Likewise, I used to have a very open mind about other cultures and other people. I used to be all about multiculturalism. I wholly agreed with a sentiment that I read about time and time again, expressed by travellers returning home: Travelling opens your mind. It makes you realise that all humans are pretty much the same. We’re all good people. Our similarities are greater than our differences.

Fuck that. Every day in this country I have to restrain myself from visualising the Vietnamese as some kind of subhuman race, incapable of accomplishing the simplest of tasks, staring at easily fixable problems like the apes transfixed by the monolith in Space Odyssey: 2001. A while back, when I couldn’t find any ATMs that would accept my card, I tried to get a cash advance from no less than four Western Unions. In every single one of them theclerk would stare at my Mastercard with expressions ranging from fascination to wary hostility, holding it at arm’s length like it was some kind of bizarre radioactive moon rock. They didn’t understand “cash advance” even when I used the Vietnamese phrase for it – writing it, not just trying to pronounce it. What the fuck else does Western Union do? And I still get headaches thinking about all the wasted time trying to get a guy holding a welding torch to weld my clutch bracket back onto the bike after the crash.

Incidentally, this was the guestbook comment left by the stupidest person. Who can tell why?

Here’s some more fun. I returned from the museum to find Chris and the hotel manager shifting our things to another room down the hall. “We’re moving,” Chris said.

“Because of the air-conditioner? I noticed.” It had been rattling and clanking earlier, loud enough that we wouldn’t have been able to sleep.

Chris paused with his bags in one hand, looking me in the eye with a cold stare. “You have… no idea… how hard it was to get this accomplished,” he said. “Literally the entire time you were gone I was trying to explain it to him.”

He related the tale to me further after we’d shifted and the manager had left. “He took me down here, and there’s these fucking soccer players, being all loud and gross and shit.”

The other rooms are indeed all occupied with boisterous, disagreeable Vietnamese soccer players; I walked past an open door to see one just standing there naked spraying deodourant or something around, wearing a shirt but no pants. He was dressed just like Vietnamese children, who like to keep their lower halves unobstructed so they can piss and shit everywhere.

“…So I asked if we could have a room on one of the other levels. Like fifteen minutes of ‘up?’ and ‘down?’ and ‘five? three?’ And then he finally clicks and takes me down to the next floor and I ask if we can have a room here and he goes, ‘Oh, no, full.’ What the fuck. Cheers, thanks for the tour, before this I thought it was just air holding this level up.”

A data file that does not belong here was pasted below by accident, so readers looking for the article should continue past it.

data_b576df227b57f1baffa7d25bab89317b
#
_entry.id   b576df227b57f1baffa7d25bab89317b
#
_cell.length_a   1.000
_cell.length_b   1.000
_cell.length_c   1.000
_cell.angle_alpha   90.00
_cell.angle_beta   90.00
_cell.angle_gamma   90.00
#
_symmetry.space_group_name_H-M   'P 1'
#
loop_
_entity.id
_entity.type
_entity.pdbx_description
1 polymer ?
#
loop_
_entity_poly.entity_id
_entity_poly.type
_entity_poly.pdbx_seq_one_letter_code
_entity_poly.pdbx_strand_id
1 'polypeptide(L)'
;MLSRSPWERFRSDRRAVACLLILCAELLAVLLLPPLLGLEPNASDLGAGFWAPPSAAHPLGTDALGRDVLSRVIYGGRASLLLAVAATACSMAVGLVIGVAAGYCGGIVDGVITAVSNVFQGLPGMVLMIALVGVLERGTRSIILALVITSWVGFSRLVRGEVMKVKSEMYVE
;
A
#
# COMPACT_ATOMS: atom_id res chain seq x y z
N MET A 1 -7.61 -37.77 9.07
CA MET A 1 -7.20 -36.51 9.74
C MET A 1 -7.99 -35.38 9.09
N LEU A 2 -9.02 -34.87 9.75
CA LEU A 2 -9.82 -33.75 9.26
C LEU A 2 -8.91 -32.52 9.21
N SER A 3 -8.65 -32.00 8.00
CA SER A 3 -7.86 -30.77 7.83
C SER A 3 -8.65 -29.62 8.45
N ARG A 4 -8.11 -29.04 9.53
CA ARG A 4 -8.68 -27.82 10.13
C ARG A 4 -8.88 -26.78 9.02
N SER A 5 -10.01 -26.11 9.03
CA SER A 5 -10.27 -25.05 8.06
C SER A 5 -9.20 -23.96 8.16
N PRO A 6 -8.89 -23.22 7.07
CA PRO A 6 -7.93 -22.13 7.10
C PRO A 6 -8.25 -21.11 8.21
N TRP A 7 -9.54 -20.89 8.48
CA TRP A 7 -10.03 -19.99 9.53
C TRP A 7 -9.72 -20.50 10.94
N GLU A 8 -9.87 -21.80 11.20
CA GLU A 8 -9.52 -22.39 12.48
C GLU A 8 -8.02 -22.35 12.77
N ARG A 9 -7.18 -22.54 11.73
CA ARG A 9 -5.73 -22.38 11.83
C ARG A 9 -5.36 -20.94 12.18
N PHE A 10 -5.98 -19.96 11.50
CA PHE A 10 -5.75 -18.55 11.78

Later on, as we were sitting in our new room, the air-conditioner suddenly started to rattle and clank. We both stared at it for a moment. Chris took a piece of notebook paper, wrote “I vow never to return to this forsaken place,” and signed it. I turned it off and back on again, which seemed to stop the noise. For now. “We could always ask him to move again if it keeps fucking up,” I said.

Chris put on a cheerful Vietnamese accent. “Oh, yes, you move back to 205!” And in his own voice, with frightening clarity and conviction: “I’ll kill you. I’ll kill you. I’ve killed better hotel managers than you.”

I feel sorry for Chris. I’m sort of at the level where everything here is still hilarious, because of the shocking new depths of appalling service it reaches every single day. Chris is just plain fed up with it. Of course he’s usually a forecaster of my own moods, so I’m sure I’ll be there in a day or two.

I hear that the current line of thinking amongst Thailand-Cambodia-Vietnam-Laos Banana Pancake backpackers is that Vietnam is the lowlight. It doesn’t surprise me. Personally I think I hated Thailand more than anything else, but if you removed Max and Jess and the motorcycles, and placed them five hundred k’s to the west, I think the scale would probably tip in Thailand’s favour.

We have quite a few days of riding ahead of us. We’re planning to reach Ninh Binh around the 2nd or 3rd of July, stay a few days there, and then arrive in Hanoi a day before the girls do, on the 6th. Barring any major mechanical failures, we should have quite a few days of easy riding with the occasional long endurance stretch thrown in there. Tomorrow we’re heading to Dong Hoi, which is slightly larger and meant to be fairly nice. Unlike Khe Sanh it’s actually listed in the guidebook and has a few places to stay and some proper restaurants, so WAIT FUCK IT’S ON THE COAST THERE’LL BE NO ELECTRICITY FUUUUUCK

You know in Apocalypse Now how Kurtz whispers: “The horror… the horror…?” That. That over and over again. That is the phrase with which to describe Vietnam.